Osteopath proselytizes for musculoskeletal US

SAN FRANCISCO - Orthopedic imaging specialists may worship at the altar of MRI, but ultrasound can produce an equally powerful revelation in the musculoskeletal system, according to a presenter at the American Osteopathic Association meeting.

"Ultrasound is giving us the dynamic view of the muscles, tendons, and musculoskeletal structures versus a static image of CT, plain films, or MRI. There's a huge difference that you are going to find (with ultrasound)," Dr. Richard Hull said in a talk on Tuesday. The session was co-sponsored by the American College of Osteopathic Sclerotherapeutic Pain Management.

But Hull, who is with Preferred Medical Associates in Iola, KS, cautioned his fellow osteopaths that mastering sonography is not as simple as turning on the machine, picking up the transducer, and miraculously producing beautiful images.

"Ultrasound is a technique. First, you have to know your navigation. Second, you have to know your position with your transducer. Then you are using the gel, and the gel is very slippery. Until you learn to stabilize your hand, relax, and learn to use the transducer, you will have some problems with obtaining the image you want," he said.

But that can change with practice, he pointed out. Hull offered a primer on musculoskeletal ultrasound and the unique opportunities it offers for soft-tissue imaging.

US basics

Hull began by broadly outlining some ultrasound pearls and pitfalls. As mentioned earlier, ultrasound allows the physician to image the area of interest in full range of motion.

"The higher the megahertz (MHz), the shallower (areas) you are going to see," Hull explained. "The lower the megahertz, the deeper the structures you are going to see. With most of these new machines, with a certain probe, you can vary the frequency by as much as 7 MHz so you have a lot more control of depth and focus."

Using compression while imaging can provide information on venous patency, synovial thickening, and tenderness, Hull said. Using contraction or strain can be used to evaluate musculotendinous or ligamentous structures.

According to Hull, there are some ultrasound quirks to bear in mind:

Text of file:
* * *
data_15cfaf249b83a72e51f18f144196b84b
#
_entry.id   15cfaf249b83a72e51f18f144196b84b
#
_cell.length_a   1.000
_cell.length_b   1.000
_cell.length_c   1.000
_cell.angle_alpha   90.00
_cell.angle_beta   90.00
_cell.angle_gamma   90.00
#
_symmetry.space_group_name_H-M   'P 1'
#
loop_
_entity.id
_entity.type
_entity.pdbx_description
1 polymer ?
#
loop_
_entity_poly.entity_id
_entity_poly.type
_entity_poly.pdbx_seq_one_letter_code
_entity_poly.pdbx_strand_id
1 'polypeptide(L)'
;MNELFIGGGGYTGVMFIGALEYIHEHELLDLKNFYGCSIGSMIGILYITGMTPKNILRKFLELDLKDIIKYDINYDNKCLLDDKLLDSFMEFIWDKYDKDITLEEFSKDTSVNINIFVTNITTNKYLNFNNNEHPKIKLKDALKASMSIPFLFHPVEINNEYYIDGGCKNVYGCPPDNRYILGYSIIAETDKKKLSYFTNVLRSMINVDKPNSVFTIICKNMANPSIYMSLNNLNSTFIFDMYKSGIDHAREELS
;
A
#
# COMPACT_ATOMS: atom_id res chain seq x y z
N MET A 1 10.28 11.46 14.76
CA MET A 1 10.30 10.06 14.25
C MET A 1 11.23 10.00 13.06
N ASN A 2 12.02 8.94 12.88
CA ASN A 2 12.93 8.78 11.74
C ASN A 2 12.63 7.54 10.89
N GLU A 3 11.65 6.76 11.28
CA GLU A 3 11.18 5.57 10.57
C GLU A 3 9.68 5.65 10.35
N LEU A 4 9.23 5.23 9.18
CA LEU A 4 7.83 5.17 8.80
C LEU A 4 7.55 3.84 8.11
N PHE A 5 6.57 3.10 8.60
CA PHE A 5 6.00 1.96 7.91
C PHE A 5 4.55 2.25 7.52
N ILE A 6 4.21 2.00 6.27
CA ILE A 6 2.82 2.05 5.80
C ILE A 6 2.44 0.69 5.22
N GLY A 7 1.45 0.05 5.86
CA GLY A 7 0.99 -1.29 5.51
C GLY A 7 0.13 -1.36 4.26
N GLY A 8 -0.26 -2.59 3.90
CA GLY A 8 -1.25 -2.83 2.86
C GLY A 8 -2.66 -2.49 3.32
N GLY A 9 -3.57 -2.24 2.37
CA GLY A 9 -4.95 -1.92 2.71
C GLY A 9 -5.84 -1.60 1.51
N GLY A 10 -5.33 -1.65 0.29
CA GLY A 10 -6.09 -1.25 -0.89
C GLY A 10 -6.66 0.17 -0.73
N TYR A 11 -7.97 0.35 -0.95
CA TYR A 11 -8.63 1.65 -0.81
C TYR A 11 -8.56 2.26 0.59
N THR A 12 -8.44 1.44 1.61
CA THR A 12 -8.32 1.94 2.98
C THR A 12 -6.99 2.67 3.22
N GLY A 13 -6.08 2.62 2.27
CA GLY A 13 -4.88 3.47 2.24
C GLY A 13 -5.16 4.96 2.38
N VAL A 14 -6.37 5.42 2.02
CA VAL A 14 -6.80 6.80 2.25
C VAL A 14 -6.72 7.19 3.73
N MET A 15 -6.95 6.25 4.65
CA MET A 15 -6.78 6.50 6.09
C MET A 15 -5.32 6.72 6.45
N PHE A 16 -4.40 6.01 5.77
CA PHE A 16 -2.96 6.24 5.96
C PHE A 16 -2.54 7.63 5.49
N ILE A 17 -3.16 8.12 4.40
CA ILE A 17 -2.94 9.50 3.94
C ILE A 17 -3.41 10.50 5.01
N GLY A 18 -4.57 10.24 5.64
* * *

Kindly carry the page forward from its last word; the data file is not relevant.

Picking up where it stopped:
• Anisotropic artifacts can occur when the transducer angle to the structure is something other than perpendicular. This can change a hyperechoic structure into a hypoechoic one.

  • Refractile shadows are seen at the edge of the curved structure or cortex.

  • Reverberation ratifications may be caused by foreign bodies, especially metallic or glass objects, creating a comet's tail. This can be an issue when imaging prosthesis, or metallic plates and screws.

"Ultrasound is very good on foreign bodies ... sometimes you can even see the entry point (of the foreign body). You can see the track right down through the subcutaneous tissue," Hull said. "Wood is probably the easiest thing to pick up on ultrasound, followed by glass, plastic, and metal. Metal will pick up, but it throws a sharp (comet's tail)."

Muscles, tendons, ligaments

On sonography, muscles appear as homogenous tissue and multiple fine parallel echo lines. They are generally less echoic than subcutaneous fat or tendons. Hull described a case of muscle herniation -- and more -- that was ultimately diagnosed on ultrasound.

"I had one patient, a 31-year-old woman, who had two years of severe, excruciating lateral leg pain under the area of the iliotibial vein, about four inches above her knee," he said. "The orthopedic surgeons that we sent her to couldn't find anything (with MRI). On the ultrasound, we found what looked to be a lipoma and a herniated muscle. We went in and took it out, and we ended up with a synovial sarcoma coming out with it."

Tendons are very hyperechoic. Hull warned that anisotropic artifacts are a problem with tendon imaging.

"In a tendon, you need to be perfectly perpendicular in the transverse plane of the tendon," he said. "If you angle your transducer a little too much, it can become hypoechoic and almost look like there is no tendon there just because of the angle of the transducer. You are bouncing too many of your sonographic reflections off."